We all knew this was going to happen – neither Delmon Young nor Jose Valverde ended up being worth close to what they were paid in 2012 – but I still maintained a fear that one, or both, of these players would somehow find there way back on to the roster in too big of a role, and for too much money.
The nightmare has been washed away now. Dave Dombrowski said in today’s press conference that the team has no interest in re-signing either player during the free agency period. No “we’re trying to work out a deal”, no “maybe we’ll talk to them”, not even a “we’ll see what happens”. It was, apparently, a fairly adamant denial that either player would wear the Olde English D again next season.
The fear wasn’t so strong for Valverde – everyone saw the same thing in the playoffs, and no one wants any part of that action – but, after the October that Young had, I feared that he would again be dubbed “an RBI guy” or a “clutch bat” and worm his way back on to the team and into the everyday lineup. The Tigers need a corner outfielder, and Delmon has stood in that position and mimed playing it in the past (as recently as THIS WORLD SERIES), so the idea that the Tigers brass might tag him to fill the role (and also pay him money to do it!) haunted me incessantly. Those are seriously scary thoughts. Don’t think them, even during Halloween week, even when you might be looking for spine-tingling frights.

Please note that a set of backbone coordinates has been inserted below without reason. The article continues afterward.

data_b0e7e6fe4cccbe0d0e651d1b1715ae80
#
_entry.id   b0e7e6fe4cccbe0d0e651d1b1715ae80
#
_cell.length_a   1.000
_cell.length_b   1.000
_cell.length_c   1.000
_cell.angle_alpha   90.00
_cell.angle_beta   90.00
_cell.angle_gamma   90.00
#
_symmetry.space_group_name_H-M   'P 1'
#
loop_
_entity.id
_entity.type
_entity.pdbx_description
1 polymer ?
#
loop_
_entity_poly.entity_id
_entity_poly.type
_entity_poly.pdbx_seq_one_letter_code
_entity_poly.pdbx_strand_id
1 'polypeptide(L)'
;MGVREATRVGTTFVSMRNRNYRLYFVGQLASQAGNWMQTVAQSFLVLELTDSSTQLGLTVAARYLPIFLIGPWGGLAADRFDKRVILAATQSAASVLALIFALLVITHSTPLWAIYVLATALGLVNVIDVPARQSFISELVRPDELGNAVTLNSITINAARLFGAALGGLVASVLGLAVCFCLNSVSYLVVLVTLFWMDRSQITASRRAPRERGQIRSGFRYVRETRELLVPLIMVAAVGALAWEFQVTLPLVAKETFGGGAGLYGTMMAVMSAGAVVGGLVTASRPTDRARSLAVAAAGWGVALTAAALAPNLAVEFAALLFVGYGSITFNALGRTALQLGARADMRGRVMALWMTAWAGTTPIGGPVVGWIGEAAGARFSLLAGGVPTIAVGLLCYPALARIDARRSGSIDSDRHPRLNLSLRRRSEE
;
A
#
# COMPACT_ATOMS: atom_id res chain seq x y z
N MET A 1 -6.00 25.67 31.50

This is the part where I appreciate the quality results that Young’s bat provided in the playoffs. And now this is the part where I recall the season’s worth of the hack-hack-hacking that lead to the Tigers getting replacement level production out of the designated hitter position – in the five hole, no less. Thanks for all you did, but don’t let the door hit you on your way out.
So, what did we learn from all this? (1) I should have trusted Dombrowski and the Tigers’ front office more, they do deserve it. That’s my bad, but they were the ones that brought both player back in 2012 to begin with. (2) Don’t pay for “RBIs” when the secondary numbers say the hitter isn’t all that great. (3) “Proven closers” can turn to crap in the blink of an eye. Paying for gaudy save totals or percentages probably isn’t wise either. (4) The stats you should pay for are the ones that most closely describe a player’s talent level (OBP, SLG, K%, BB%, etc.), not the ones that describe the context in which he played (W, SV, RBI, etc.).